Wrong diagnosis inevitably leads to wrong prognosis, and so it is with Murray. If an unfolding process of concentrated cognitive ability at the top and declining morals at the bottom is not the origin story of today’s inequality, then the inevitable future decline of American society seems less obvious. Better policy might actually make a difference. Government might actually have a role to play. People might actually benefit from having more education and opportunities to get ahead. (Murray believes we’ve already soaked up all the smart people, so more education would be like trying to make a silk purse out of a sow’s ear.) In short, Murray’s variant on Amero-pessimism is not justified.

Nor is Edsall’s—though, again, for different reasons. Edsall’s analysis is generally more closely connected to Planet Earth, and he correctly emphasizes the political dimension to today’s unequal economic outcomes. Where he goes off the rails is his blanket acceptance of the most pessimistic assessments of today’s trends coming from different and usually contradictory quarters. He fully accepts the negative verdict on economic trends promulgated by the Economic Policy Institute and other left-leaning groups. But then he tacks to the center and completely embraces the themes of centrist pundits like Thomas Friedman who see both parties as completely incapable of compromise and meaningful policy reforms (though Edsall is especially hard on the Republicans). Perhaps most damaging, however, he repeats, in the gloomiest possible tones, the predictions of various deficit hawks on the coming debt crisis that will bring America to its knees—predictions that the EPI and Paul Krugman, among others, have done their best to debunk.

Call it the austerity assumption: America will grow slowly. America will have high structural unemployment. America’s ratio of debt to GDP will spiral out of control. America will be forced to cut lots of stuff. The parties will fight over what stuff to cut. Not enough stuff will be cut and things will get worse, necessitating more cuts and more fighting. You get the picture. No way out!

But what if the austerity assumption is incorrect? What if America’s fiscal situation is difficult but not intractable? What if slow growth is not locked in and high unemployment is not structural? What if, in short, the extraordinary depth of our current problems is driven in large part by cyclical factors that are likely to improve?

If so, the extraordinary “brutality”— Edsall’s term—of current politics might subside as well. He implicitly admits this when discussing Arizona and some other cases where the rise in political brutality tracks very closely with the deterioration of the economy. It follows logically that if the economy improves, brutality will subside.

But Edsall doesn’t seem to believe that more growth is possible, that the current expansion could get stronger, or that better policies could make much difference. Looked at in, say, a six-month time frame, these beliefs might appear reasonable. Looked at in broad historical context, however, they seem excessively pessimistic. There have been other periods of American history with high inequality, and they have been followed by periods of compressed inequality; other periods of slow growth have been followed by periods of faster growth. And during some of these periods— notably in the late 1800s—visions of America’s deteriorating, bitterly divided future were even more apocalyptic than that predicted by Edsall (though he gives them a run for their money). Those visions were proved wrong; Edsall’s is likely to be proved wrong as well.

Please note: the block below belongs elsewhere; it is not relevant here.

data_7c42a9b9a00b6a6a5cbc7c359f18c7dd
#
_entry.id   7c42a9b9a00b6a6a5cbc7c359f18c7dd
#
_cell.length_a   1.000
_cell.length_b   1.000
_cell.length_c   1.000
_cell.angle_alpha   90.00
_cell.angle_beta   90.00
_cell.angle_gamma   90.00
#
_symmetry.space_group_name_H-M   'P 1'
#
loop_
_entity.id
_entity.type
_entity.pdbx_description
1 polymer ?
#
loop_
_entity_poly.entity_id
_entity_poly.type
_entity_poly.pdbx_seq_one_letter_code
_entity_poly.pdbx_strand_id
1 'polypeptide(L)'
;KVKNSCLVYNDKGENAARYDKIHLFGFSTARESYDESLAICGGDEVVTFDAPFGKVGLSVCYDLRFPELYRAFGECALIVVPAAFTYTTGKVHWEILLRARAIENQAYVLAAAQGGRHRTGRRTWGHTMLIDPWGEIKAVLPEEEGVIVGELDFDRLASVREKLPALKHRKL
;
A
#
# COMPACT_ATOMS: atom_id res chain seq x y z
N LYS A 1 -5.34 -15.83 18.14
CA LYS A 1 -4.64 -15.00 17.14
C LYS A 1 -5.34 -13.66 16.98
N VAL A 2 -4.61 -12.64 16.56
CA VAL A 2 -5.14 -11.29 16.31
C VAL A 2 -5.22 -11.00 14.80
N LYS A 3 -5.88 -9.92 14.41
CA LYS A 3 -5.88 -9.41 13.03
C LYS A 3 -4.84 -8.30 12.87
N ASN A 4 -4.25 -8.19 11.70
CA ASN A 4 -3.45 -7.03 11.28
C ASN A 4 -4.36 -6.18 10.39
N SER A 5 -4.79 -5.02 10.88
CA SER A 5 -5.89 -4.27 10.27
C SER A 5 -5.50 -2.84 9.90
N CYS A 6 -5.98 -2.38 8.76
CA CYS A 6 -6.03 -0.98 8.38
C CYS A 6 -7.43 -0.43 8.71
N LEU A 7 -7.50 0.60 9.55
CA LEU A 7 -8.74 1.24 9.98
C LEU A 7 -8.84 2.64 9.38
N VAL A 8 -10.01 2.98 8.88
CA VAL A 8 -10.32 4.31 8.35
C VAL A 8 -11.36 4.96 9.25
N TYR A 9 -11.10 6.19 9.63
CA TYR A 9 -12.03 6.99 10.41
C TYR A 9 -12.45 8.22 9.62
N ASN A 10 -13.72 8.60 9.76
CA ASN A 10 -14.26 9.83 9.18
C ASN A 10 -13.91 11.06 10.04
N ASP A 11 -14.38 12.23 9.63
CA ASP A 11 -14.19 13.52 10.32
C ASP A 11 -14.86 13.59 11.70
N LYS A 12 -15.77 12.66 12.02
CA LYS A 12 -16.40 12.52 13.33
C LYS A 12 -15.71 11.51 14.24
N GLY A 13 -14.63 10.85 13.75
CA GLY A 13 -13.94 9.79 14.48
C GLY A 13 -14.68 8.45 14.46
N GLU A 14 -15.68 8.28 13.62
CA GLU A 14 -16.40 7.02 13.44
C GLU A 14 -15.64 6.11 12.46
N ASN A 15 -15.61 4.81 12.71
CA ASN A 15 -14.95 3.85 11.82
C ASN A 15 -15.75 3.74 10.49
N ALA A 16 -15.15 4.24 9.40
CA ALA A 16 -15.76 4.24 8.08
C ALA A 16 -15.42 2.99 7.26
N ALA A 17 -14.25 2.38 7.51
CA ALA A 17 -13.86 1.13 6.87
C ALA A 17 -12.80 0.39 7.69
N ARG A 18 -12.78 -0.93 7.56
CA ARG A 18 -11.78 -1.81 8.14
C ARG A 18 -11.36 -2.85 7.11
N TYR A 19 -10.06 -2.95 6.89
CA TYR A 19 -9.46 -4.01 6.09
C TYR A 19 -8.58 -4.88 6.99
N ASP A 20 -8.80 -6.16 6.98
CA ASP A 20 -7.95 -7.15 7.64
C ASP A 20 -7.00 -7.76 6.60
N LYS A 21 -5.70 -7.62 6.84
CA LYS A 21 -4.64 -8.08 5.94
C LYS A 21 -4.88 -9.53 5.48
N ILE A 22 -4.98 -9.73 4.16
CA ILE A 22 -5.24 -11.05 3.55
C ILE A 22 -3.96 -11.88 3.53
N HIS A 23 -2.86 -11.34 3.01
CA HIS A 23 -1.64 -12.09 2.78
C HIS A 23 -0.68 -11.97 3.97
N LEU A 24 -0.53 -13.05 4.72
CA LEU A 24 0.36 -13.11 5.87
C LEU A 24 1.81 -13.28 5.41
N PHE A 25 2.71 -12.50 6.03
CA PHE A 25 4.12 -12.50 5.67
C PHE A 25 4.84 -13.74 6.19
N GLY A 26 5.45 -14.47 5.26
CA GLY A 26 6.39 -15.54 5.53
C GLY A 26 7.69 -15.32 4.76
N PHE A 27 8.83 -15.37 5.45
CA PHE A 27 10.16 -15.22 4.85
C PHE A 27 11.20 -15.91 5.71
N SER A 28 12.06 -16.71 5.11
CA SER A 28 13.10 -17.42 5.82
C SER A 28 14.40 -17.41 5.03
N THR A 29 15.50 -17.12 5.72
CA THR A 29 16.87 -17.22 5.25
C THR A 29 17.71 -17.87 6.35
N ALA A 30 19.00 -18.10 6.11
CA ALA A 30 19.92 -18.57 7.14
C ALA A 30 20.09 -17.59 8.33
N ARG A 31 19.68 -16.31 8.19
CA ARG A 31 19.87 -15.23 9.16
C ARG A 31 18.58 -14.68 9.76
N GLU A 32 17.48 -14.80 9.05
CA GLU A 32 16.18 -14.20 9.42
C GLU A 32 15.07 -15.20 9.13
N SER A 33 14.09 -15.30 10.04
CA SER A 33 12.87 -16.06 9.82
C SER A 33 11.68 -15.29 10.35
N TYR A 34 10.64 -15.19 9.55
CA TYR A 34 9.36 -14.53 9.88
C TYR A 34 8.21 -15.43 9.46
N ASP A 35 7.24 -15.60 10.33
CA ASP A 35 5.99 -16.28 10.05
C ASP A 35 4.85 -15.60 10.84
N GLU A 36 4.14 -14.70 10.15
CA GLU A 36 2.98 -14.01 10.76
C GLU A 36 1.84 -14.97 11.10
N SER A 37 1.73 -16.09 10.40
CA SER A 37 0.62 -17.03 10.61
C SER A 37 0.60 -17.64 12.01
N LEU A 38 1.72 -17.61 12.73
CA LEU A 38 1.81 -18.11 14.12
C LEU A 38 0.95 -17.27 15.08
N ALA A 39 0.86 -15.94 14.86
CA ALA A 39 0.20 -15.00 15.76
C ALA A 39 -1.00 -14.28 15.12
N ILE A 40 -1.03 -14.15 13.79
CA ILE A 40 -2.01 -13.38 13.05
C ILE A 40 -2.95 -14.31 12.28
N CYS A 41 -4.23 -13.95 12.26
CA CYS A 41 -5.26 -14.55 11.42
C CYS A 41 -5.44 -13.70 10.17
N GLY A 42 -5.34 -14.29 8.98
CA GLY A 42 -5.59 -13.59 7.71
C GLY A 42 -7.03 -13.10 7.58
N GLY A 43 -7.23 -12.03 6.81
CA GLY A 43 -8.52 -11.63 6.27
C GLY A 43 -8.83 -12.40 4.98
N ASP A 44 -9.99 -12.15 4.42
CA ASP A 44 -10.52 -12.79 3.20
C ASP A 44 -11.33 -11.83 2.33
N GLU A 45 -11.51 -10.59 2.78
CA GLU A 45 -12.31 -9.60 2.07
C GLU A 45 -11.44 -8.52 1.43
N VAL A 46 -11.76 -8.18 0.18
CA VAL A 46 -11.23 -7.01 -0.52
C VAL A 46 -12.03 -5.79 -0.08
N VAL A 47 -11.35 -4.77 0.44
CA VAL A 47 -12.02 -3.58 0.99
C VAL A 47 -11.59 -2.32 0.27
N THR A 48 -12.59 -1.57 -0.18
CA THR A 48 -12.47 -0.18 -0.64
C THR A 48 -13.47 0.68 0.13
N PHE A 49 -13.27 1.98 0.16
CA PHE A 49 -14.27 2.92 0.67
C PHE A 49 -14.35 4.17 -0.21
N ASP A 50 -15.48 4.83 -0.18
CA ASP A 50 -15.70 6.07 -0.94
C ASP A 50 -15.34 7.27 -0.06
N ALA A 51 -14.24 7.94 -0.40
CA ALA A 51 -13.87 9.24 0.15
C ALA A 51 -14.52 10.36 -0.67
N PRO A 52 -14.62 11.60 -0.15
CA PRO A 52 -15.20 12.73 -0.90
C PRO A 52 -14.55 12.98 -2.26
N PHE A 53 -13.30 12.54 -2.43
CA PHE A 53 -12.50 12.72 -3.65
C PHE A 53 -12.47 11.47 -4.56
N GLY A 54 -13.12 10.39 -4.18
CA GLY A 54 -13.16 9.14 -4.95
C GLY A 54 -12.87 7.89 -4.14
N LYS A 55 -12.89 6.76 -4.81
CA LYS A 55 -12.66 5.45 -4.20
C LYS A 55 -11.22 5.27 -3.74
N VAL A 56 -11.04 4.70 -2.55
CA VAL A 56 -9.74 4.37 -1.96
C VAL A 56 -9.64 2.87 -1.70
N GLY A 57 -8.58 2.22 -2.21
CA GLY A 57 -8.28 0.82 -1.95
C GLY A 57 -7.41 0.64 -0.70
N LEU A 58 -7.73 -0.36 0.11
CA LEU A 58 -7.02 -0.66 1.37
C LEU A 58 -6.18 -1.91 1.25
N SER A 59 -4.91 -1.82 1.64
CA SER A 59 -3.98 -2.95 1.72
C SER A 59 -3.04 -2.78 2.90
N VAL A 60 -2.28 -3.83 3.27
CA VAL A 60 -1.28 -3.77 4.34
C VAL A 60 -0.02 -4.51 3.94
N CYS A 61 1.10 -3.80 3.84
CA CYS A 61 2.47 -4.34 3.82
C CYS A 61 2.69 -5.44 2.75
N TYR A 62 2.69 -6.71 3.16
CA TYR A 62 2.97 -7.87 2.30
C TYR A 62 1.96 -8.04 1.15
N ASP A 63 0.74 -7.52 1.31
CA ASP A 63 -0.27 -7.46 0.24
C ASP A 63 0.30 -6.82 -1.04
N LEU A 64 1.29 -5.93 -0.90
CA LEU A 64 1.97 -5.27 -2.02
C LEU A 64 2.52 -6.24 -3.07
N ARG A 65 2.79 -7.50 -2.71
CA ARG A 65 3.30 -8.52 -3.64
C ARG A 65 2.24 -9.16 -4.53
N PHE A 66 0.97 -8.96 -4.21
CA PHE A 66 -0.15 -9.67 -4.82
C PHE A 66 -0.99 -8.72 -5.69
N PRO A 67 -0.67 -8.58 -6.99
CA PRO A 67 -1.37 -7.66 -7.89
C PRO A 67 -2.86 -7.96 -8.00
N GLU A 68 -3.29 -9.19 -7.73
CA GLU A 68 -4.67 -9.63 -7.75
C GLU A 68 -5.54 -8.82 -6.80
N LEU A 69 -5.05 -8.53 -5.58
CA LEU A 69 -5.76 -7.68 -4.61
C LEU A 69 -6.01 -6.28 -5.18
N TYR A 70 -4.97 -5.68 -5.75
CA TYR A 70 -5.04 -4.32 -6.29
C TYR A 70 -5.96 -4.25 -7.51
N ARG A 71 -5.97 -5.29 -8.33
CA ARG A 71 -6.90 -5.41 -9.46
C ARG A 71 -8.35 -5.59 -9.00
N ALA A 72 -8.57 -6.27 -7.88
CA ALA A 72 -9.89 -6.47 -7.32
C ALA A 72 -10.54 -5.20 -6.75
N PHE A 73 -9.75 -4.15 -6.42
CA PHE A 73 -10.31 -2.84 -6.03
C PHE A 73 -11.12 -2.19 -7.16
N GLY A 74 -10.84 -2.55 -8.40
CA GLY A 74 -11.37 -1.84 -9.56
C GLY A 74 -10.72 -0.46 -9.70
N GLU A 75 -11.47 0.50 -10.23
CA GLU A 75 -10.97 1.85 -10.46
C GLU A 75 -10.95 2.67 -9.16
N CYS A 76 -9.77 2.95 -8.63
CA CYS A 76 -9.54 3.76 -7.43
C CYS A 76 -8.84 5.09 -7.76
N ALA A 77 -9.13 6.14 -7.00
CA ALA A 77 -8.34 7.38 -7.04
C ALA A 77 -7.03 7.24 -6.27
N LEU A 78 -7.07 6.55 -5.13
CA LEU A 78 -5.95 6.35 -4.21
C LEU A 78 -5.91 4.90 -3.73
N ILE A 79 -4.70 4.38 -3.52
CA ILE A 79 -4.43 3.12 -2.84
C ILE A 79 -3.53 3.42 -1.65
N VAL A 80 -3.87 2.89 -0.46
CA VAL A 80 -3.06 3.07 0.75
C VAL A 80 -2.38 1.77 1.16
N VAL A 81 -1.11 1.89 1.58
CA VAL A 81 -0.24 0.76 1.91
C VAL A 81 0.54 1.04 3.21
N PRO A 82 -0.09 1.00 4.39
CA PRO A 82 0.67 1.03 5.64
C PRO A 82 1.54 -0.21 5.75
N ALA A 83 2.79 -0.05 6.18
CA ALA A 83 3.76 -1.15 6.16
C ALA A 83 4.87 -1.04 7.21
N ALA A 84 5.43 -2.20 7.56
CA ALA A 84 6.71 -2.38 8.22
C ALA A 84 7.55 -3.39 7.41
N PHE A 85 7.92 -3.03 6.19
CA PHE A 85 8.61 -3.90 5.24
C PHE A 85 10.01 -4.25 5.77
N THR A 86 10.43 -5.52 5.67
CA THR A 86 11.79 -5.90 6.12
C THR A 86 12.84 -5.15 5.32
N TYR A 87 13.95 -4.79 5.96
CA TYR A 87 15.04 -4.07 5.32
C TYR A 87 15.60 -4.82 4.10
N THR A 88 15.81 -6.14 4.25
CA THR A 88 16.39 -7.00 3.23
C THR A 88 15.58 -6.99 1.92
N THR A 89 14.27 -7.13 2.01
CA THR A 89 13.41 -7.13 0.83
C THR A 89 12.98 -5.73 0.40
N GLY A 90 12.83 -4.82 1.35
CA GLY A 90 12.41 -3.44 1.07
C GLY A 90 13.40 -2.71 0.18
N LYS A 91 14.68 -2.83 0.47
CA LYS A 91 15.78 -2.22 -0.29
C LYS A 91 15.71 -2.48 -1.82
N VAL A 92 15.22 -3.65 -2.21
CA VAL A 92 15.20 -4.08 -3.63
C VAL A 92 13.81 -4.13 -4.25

The same can be said for his vision of an ever more coarse and brutal politics that accomplishes nothing. Sure, again, over six months that may sound plausible. Stretched out over the long term, however, it is less so, and not just because the economy is likely to improve. As Edsall observes several times in his book, the demographic underpinning of the Republican coalition—the chief perpetrators, in his view, of political brutality—are eroding, while that of the Democratic coalition is growing. He seems to assume that these changes will be neutralized by the ongoing resource war and the ability of Republicans to squeeze more votes out of affluent whites. But that is far more compelling as a short-term analysis than a long-term one. Change is coming, and it is not always for the worse.

There are certainly many reasons to worry about America’s long-term future, and you’ll find plenty of them in these two disparate Amero-pessimist works. But there are reasons for optimism as well, and you’ll find none of them in these two books. On some level, both authors are deeply upset about the modernizing changes we have seen in society since the 1960s and think American society has been irrevocably damaged. The reality is more complicated, a mix of positive (we are richer and freer) and negative (we are more unequal). Their failure to see this has led both authors into an intellectual cul-de-sac where only changes for the worse can be seen, both past and future. This Amero-pessimism is not justified. On both the right and the left, America needs, and deserves, to start looking ahead with optimism.